AMD Ryzen prices are falling – should Intel be concerned?

AMD Ryzen 5000G series CPU
(Image credit: AMD)

AMD’s Ryzen CPUs have been scarce over the last few months after a rapid rise in popularity and demand dried up available inventory. If you've been trying to get your hands on one then we have great news – not only are they readily available across most of the global retailers we checked, many sites have also applied a generous discount to the most of the Zen 3 line-up.

A report conducted by Overclock3D that focused on the UK market reveals that coveted products like the AMD Ryzen 9 5900X have dropped from £530 ($730 / AU$990) to £450 ($620 / AU$840).

VideoCardz reports that the same CPU actually got a bit more expensive in the US market, sitting at around $590-610 from the initial launch RRP of $549, but the rest of the Ryzen 5000 series is, on average, 12% cheaper in the US, 18% in the UK and 16% in EU.

Red Ryzen hot deals

Overclock3D also pulled some pricing examples from Amazon, but it's important to remember that a conversion from the UK pricing doesn't necessarily reflect the MSRP of other regions.

  • AMD Ryzen 5 5600X – Launch price £290 (around $400 / AU$540) – Current Price £246 (around $340 / AU$460)
  • AMD Ryzen 7 5800X – Launch Price £429 (around $595 / AU$800) – Current Price £355 (around $490 / AU$660)
  • AMD Ryzen 9 5900X – Launch price £530 (around $730 / AU$990) – Current Price £450 (around $620 / AU$840)
  • AMD Ryzen 9 5950X – Launch price £750 (around $1,030 / AU$1,340) – Current Price £719 (around $990 / AU$1,340)

It's likely that an announcement is coming from both Team Red and Team Blue within the next few months to officially introduce the next generation of CPU architecture, so is it worth snapping up a deal on the current gen offerings? We certainly think so.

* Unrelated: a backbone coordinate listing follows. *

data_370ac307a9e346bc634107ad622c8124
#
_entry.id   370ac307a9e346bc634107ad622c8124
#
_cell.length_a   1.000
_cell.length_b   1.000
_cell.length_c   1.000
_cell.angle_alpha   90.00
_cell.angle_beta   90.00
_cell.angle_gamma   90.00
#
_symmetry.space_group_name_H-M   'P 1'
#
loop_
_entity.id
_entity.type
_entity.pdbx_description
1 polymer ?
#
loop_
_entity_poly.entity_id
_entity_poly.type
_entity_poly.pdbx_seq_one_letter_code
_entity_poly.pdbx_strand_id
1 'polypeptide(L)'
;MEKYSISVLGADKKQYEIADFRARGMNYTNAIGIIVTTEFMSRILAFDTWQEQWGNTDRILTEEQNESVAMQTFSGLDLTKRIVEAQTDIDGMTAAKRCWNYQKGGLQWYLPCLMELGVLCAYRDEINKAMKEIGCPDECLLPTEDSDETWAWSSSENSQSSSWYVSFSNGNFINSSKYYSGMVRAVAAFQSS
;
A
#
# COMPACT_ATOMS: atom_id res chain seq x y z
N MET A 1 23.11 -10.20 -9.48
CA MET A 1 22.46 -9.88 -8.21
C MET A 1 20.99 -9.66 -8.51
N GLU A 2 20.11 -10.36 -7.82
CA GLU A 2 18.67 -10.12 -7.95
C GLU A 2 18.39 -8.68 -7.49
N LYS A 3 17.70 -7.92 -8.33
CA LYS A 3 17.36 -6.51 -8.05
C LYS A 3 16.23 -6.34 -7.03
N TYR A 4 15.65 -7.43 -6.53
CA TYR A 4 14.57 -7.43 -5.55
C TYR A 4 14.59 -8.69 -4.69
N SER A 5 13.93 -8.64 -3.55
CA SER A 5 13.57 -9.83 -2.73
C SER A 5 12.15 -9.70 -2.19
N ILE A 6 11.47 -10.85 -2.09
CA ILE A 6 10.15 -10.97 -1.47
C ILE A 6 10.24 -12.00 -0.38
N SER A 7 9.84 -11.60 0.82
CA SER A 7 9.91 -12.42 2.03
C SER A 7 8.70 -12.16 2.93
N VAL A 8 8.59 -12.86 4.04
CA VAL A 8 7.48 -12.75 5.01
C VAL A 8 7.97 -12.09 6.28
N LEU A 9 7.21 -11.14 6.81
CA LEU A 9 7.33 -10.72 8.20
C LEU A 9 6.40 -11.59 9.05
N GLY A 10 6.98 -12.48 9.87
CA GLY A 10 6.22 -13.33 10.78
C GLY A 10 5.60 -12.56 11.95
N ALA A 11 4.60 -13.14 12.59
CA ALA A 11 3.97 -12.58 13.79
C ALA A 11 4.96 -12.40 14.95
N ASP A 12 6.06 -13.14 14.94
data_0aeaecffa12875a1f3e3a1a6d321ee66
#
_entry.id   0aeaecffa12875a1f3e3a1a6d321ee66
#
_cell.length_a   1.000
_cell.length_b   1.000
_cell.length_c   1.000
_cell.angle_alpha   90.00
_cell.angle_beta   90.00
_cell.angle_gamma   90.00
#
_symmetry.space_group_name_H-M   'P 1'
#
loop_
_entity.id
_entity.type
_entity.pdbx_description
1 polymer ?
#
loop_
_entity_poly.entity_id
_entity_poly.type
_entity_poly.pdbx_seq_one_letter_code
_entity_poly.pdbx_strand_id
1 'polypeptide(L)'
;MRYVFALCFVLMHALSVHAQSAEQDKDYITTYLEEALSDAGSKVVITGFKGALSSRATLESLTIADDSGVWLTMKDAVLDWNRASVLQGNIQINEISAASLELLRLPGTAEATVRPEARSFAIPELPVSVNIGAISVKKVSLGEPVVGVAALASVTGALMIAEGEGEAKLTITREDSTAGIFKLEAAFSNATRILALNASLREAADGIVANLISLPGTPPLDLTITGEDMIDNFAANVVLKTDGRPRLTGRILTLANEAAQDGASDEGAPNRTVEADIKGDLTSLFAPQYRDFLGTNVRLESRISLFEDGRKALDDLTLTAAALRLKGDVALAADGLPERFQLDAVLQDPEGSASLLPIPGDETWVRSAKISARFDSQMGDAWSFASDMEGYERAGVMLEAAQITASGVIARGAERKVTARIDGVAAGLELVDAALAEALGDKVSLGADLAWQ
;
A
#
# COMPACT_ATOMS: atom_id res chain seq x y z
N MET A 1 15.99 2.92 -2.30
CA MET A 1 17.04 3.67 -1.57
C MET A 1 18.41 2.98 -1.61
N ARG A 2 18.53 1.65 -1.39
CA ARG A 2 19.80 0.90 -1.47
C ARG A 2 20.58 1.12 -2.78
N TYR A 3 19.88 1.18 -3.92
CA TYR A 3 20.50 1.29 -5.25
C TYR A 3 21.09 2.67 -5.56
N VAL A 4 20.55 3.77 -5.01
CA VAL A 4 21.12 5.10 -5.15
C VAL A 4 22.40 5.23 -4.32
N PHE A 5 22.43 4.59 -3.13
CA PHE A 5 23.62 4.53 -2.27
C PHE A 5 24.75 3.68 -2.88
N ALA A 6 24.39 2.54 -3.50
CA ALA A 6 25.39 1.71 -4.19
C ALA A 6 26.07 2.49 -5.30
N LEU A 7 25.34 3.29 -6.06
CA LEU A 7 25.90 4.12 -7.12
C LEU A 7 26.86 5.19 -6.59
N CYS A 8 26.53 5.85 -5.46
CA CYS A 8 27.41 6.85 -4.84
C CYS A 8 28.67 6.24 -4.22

It's completely unnecessary to upgrade your CPU for every generation released (unless you have some serious cash to burn), so if you've been looking for an opportunity to grab a good deal then the available stock and lower prices we're seeing are as good a time as any.

With an ongoing chip shortage, it's also a gamble if the current generation of Intel and AMD CPUs will see stock levels and prices remain appealing to consumers, especially with production planned (and likely prioritized) for new architecture. There's a good chance that prices will fall further after the release of Alder Lake and the Zen 3 refresh, but the current market is anyone's guess so we could also find ourselves looking at hiked prices again in the coming months.

Analysis: Should you switch to AMD?

AMD vs Intel

(Image credit: Future)

With the Alder Lake processors on the horizon, (and leaks suggesting great promise in terms of the performance) upcoming hardware could be a lifeline for Team Blue against AMD. Even with the above discounts, Intel processors are a more affordable option right now for many and previous reports have shown that the market share between both companies is starting to balance out.

The Zen 4 Ryzen CPUs aren't expected until towards the end of 2022 and Intel has previously cited supply issues, which leaves plenty of time for folk to snap up these cheaper AMD deals, and for further reductions to be made.

Ultimately, the processor brand you choose is either going to be down to personal preference on optimizations, or whichever product best suites your budget and existing system.

If you're unsure, you can check out our guide on AMD vs Intel to see which team you should be siding with, but remember - both companies have their respective pros and cons. 

Jess Weatherbed

Jess is a former TechRadar Computing writer, where she covered all aspects of Mac and PC hardware, including PC gaming and peripherals. She has been interviewed as an industry expert for the BBC, and while her educational background was in prosthetics and model-making, her true love is in tech and she has built numerous desktop computers over the last 10 years for gaming and content creation. Jess is now a journalist at The Verge.